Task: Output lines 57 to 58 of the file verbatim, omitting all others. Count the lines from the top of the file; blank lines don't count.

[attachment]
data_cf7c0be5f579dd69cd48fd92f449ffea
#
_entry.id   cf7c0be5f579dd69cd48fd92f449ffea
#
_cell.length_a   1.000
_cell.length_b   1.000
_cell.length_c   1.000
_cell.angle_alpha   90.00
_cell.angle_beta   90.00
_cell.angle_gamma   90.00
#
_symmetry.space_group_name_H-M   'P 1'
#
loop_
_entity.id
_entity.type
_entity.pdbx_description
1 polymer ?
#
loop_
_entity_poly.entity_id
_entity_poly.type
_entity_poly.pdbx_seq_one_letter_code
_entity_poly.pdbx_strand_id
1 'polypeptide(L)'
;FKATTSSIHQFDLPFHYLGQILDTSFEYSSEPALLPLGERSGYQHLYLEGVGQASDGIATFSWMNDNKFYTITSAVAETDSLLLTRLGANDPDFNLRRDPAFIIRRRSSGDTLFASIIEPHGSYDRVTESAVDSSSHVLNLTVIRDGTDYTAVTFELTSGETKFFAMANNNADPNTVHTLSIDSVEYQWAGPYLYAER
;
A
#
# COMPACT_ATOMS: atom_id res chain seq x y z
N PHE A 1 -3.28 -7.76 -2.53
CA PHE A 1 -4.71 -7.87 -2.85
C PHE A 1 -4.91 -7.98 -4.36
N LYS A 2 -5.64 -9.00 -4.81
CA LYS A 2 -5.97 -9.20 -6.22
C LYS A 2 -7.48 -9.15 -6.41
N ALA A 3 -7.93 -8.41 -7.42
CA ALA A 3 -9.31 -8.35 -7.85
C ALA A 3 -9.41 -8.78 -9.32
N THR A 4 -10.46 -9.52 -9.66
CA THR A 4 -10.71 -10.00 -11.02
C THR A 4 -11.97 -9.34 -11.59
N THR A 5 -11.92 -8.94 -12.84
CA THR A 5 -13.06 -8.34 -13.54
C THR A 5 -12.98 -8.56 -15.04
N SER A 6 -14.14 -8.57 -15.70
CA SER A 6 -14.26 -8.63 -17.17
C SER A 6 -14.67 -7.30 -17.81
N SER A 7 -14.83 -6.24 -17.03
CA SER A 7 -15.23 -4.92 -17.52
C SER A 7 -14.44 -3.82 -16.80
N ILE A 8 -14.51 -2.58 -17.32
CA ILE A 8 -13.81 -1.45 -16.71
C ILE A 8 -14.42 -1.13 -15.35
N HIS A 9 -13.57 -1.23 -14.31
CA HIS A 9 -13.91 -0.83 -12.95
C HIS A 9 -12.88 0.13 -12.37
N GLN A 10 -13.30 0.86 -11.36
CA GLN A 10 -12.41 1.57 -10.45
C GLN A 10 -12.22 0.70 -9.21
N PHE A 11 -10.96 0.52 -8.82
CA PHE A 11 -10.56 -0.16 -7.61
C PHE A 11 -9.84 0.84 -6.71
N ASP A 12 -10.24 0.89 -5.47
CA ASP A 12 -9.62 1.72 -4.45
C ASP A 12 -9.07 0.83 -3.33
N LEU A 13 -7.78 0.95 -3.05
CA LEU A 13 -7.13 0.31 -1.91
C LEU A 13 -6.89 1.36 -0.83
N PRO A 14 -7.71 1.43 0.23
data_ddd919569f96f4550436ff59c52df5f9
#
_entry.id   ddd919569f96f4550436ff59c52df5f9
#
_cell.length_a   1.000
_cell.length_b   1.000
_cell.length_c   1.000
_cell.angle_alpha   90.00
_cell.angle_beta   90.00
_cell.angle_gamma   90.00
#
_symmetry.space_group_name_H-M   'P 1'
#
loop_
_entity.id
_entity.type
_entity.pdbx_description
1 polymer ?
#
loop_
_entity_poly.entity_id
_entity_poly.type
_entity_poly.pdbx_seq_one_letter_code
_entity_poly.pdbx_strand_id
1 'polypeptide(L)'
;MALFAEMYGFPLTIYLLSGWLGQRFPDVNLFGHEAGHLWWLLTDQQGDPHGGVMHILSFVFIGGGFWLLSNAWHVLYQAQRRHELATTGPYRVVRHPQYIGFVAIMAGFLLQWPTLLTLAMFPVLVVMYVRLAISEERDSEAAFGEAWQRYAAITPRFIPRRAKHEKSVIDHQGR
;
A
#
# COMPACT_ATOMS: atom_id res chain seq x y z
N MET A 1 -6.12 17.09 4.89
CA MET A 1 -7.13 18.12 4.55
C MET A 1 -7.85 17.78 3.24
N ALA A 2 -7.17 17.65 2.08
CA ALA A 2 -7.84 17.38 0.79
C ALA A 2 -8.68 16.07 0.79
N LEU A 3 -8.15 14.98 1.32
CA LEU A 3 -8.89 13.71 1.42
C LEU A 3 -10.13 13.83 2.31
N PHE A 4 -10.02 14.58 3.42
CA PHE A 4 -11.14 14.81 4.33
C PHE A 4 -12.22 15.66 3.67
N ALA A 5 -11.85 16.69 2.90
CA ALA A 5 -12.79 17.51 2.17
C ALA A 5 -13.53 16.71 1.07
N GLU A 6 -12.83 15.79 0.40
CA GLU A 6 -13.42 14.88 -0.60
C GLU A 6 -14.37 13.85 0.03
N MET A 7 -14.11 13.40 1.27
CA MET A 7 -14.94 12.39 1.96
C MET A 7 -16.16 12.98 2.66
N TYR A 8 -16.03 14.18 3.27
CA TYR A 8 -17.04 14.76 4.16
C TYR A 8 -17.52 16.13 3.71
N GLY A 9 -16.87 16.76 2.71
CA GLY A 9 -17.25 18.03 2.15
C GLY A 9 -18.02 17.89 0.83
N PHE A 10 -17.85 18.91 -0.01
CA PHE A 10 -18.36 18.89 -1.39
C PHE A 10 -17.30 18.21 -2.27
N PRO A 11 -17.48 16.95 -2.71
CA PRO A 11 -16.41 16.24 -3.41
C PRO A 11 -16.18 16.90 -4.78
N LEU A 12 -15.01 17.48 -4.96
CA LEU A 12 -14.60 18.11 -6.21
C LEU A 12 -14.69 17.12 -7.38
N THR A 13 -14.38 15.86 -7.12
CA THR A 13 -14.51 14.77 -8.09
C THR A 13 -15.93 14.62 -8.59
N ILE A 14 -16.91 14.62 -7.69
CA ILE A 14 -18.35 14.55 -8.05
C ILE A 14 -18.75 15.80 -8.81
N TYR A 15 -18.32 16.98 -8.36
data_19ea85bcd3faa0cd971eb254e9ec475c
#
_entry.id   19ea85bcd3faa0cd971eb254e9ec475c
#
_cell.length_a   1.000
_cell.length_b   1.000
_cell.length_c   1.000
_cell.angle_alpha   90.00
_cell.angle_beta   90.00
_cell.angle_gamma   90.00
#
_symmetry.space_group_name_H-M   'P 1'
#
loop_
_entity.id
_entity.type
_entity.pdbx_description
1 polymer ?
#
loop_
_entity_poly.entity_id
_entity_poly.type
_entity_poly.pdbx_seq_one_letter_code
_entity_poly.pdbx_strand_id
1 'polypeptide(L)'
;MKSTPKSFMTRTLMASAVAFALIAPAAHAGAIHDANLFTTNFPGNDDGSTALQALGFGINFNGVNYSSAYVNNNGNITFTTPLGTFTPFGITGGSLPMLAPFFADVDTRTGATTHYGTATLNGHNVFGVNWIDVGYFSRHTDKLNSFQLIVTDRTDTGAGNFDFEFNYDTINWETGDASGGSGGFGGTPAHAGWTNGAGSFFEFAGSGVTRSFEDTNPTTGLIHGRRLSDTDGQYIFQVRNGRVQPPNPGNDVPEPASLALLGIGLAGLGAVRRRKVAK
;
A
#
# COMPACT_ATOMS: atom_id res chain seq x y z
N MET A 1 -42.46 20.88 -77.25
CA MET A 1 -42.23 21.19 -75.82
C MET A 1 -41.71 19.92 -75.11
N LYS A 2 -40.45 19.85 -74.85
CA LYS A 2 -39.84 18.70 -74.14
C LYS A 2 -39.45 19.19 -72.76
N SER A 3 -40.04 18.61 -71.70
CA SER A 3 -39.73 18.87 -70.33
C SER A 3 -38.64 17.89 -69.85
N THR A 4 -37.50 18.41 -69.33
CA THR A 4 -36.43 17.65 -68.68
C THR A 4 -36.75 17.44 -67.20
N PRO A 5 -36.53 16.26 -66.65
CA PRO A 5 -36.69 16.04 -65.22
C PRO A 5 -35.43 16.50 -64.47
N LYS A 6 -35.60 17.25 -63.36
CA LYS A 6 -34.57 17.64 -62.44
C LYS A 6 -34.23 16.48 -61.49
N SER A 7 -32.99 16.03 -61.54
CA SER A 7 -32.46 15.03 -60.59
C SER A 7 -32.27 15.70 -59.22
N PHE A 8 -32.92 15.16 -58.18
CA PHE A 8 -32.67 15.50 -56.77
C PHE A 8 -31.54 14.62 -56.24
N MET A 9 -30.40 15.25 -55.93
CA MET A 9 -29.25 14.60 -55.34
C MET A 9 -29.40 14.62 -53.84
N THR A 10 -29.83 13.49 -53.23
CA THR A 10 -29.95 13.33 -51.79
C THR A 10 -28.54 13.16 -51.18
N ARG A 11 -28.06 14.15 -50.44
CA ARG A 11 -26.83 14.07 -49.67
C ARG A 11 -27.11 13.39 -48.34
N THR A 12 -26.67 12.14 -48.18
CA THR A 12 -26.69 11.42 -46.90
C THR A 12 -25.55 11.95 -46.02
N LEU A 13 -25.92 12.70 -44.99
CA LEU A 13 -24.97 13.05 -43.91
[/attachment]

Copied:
C HIS A 9 -12.88 0.13 -12.37
N GLN A 10 -13.30 0.86 -11.36